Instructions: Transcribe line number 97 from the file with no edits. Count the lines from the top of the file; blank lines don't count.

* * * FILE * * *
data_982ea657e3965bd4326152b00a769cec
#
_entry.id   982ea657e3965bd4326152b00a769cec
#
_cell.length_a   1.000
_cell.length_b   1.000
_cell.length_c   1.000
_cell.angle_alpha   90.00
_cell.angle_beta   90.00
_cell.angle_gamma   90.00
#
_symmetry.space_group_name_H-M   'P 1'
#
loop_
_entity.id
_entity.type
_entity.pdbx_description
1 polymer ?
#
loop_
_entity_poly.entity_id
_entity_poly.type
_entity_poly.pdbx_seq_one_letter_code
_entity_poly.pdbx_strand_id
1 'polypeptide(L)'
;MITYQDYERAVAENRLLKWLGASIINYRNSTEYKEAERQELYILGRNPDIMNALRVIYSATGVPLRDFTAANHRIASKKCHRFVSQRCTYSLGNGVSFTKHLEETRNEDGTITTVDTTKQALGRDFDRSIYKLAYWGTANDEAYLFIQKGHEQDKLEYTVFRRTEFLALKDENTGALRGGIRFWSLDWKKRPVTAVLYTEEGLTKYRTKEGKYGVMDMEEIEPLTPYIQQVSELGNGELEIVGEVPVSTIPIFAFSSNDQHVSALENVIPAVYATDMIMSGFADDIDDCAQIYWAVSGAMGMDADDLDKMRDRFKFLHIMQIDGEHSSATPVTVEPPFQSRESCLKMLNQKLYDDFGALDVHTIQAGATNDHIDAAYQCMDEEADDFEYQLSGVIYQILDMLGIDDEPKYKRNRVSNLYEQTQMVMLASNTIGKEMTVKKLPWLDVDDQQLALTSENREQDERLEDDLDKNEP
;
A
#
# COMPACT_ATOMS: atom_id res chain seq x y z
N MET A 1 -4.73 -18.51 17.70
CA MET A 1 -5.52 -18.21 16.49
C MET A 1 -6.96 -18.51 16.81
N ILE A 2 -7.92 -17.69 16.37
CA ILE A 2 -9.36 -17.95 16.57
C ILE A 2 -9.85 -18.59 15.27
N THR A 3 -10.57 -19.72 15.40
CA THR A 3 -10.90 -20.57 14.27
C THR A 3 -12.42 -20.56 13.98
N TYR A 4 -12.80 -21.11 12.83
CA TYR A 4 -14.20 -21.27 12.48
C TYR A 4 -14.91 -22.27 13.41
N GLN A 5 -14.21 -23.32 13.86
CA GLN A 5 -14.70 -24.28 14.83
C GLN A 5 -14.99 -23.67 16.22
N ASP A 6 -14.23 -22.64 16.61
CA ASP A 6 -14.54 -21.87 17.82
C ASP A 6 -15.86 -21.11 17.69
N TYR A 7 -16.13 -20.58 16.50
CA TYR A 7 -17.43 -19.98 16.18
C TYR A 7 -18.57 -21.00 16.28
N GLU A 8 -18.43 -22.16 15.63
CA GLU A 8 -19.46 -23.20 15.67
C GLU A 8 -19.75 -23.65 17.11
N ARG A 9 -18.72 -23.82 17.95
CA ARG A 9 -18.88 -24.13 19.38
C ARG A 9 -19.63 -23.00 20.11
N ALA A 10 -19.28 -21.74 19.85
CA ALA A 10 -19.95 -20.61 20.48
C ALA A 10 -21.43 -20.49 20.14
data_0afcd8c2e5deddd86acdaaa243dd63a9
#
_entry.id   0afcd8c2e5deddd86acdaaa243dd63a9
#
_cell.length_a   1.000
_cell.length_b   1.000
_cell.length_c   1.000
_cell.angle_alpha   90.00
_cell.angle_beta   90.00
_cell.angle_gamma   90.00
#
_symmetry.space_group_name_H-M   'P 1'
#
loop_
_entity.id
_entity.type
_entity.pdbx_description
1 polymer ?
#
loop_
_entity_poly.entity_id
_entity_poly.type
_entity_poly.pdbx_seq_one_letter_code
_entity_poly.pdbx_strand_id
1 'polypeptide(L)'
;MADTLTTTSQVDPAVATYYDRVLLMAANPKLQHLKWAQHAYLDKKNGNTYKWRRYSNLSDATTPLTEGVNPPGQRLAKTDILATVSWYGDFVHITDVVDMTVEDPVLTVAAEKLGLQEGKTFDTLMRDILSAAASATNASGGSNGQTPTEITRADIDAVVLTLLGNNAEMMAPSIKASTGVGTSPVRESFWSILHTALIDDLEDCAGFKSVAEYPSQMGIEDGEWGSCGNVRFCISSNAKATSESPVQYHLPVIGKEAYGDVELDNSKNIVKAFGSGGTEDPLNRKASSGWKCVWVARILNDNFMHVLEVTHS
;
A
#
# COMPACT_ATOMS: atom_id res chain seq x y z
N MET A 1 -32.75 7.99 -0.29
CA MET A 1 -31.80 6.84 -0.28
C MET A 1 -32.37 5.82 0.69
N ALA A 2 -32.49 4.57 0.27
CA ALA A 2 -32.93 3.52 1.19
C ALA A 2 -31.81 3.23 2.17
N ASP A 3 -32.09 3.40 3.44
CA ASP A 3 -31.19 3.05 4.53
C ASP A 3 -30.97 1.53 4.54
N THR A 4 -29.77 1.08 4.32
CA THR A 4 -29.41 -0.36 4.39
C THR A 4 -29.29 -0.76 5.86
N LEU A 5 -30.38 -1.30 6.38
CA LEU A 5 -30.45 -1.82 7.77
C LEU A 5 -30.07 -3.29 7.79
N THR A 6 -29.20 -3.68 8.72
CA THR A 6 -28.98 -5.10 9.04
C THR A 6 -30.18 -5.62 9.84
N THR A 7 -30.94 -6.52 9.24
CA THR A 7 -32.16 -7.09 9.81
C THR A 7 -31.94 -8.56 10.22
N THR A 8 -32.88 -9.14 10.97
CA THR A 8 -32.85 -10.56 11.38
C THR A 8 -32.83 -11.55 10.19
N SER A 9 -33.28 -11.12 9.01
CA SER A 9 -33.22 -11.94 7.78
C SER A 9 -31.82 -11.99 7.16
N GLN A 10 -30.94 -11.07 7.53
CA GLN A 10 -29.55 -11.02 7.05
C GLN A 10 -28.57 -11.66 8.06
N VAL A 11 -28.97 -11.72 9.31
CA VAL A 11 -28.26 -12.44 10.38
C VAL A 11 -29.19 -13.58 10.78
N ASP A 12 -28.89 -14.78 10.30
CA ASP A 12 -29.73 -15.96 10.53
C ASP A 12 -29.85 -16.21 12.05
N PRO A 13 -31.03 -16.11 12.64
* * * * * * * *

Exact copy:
N ASP A 3 -32.09 3.40 3.44